Since the creation of  Nigeria, Nigerian people have never had the constitution they could call the people’s constitution. Under the British colony  Nigeria  was ruled with oppressive and unjust laws. During this repressive regime,  Nigeria  had four major constitutions, namely Clifford Constitution of 1922, Richards Constitution of 1946, Macpherson Constitution of 1951, and Lyttleton Constitution of 1954. None of these constitutions had the input of Nigerians except the latter two where Nigerians were made by the colonial masters to believe that they had input through stage-managed conferences.

A few years after  Nigeria  had gained independence the military took over power inconsiderably ruled Nigerians with unpopular and crude iron fist methods of do as we command laws.

Again, in 1999,  Nigeria  was said to have returned to democracy, and since then a few groups of individuals have hijacked the Nigerian project with tyrannical and obnoxious laws without considering the feelings of the populace. The Nigerian people are yearning for a true constitution of the people by the people and for the people and not a constitution of the military by the military and for the interest of a few individuals. We rejected the military as only good in times of external aggression. So, why are we using the ideas of these few military Nigerians we condemned as not being capable or trained in law making to govern the country and still expect not to have commotion?

The scenario of condemning military dictatorship in Nigeria and accepting the laws it made as a way of governance in Nigeria is exactly the same way we condemned British colonialism and rejected the national anthem “Nigeria we hail thee” which they gave to us but accepted the name “Nigeria” which was also their brain child. Honestly, it still remains a misery for me to fathom the reason behind our not accepting some of these situations in totality or rejecting them totally.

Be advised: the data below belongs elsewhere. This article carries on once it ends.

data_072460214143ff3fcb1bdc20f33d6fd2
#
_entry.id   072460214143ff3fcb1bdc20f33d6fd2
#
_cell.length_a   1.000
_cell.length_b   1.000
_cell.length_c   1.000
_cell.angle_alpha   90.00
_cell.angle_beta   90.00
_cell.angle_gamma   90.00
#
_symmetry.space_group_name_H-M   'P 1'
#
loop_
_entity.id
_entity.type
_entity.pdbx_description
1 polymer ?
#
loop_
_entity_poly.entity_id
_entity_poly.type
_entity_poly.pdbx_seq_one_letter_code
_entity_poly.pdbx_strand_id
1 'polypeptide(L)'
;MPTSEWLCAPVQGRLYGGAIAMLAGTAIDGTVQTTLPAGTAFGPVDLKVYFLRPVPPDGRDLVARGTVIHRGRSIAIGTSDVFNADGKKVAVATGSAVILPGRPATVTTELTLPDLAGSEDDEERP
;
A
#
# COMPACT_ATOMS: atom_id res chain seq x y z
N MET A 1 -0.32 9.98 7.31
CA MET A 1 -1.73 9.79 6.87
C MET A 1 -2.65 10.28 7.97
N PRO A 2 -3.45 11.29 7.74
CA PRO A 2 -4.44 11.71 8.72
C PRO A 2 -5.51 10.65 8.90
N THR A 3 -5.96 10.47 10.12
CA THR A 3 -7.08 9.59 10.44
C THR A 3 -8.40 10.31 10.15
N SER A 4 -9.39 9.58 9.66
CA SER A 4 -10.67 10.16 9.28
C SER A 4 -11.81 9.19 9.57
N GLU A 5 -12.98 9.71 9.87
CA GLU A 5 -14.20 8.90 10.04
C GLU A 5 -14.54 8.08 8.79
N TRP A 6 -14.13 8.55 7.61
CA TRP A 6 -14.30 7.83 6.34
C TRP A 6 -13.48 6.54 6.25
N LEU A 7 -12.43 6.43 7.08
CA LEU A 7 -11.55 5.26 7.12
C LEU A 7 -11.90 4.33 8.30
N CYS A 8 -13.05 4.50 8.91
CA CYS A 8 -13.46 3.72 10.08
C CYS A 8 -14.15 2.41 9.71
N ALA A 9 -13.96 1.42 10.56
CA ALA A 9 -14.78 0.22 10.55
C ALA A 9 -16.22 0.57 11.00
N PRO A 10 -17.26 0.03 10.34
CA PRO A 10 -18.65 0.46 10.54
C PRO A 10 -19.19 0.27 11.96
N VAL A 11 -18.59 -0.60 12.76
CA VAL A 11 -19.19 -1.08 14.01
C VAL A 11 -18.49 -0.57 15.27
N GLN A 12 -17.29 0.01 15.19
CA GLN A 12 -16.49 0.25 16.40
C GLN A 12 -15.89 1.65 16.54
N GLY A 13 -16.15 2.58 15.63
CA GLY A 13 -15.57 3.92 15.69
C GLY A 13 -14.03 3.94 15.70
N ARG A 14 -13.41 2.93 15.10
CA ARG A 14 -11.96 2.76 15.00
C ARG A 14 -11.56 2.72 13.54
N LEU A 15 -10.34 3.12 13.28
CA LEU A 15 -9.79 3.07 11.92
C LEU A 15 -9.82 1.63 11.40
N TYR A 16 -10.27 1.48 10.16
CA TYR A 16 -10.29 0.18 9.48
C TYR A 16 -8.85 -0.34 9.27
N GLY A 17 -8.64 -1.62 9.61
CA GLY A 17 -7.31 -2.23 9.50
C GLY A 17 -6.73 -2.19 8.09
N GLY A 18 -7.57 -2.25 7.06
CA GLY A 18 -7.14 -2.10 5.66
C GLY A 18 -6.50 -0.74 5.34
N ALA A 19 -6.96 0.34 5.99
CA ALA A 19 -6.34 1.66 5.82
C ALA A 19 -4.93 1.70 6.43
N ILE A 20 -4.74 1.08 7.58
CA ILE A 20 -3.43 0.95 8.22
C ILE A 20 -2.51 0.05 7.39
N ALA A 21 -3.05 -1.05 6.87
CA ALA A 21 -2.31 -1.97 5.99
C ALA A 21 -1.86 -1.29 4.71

For us to have peace in  Nigeria, the (SNC) Sovereign National Conference is inevitable. Even in times of war, all factions are condemned to a round table discussion and must make a compromise before any amicable solution may be found. I really do not understand why we are finding it very difficult to accept the simplest logic in the world that in the midst of fears and uncertainty Nigeria  finds itself today that it is extremely reasonable and important that we sit down together and fashion out how we can co-exist in harmony and peace. But if we found it necessary to discuss with militants and are ready to discuss with Boko Haram as a measure to have peace of mind and security, what is our reason not to come together and thrash out our problems in a way that is progressive? Martin Luther King said, “If you can’t fly then run, if you can’t run then walk, if you can’t walk then crawl, but whatever you do you have to keep moving forward.” If we are scared of the name Sovereign National Conference give it another name but the important thing is that Nigerians must come together to share ideas. A country that just celebrated 52 years of existence yet the question whether we are one country always on the lips of many shows that something is wrong. A country where all the ethnic groups feel marginalised and have got something against the government at the centre based on tribal sentiments is sitting on a time bomb. Therefore, in absence of a round table discussion amongst Nigerians under any name, any solution found to  Nigeria’s problems by anybody or group of persons will not genuinely guarantee the needed peace and security. Without sounding pessimistic, I am afraid to say that such resolution cannot stand the test of time.

 •Ahamefule,  a concerned patriotic citizen, writes from  Vienna,  Austria. Mail: [email protected] Phone: +436604659620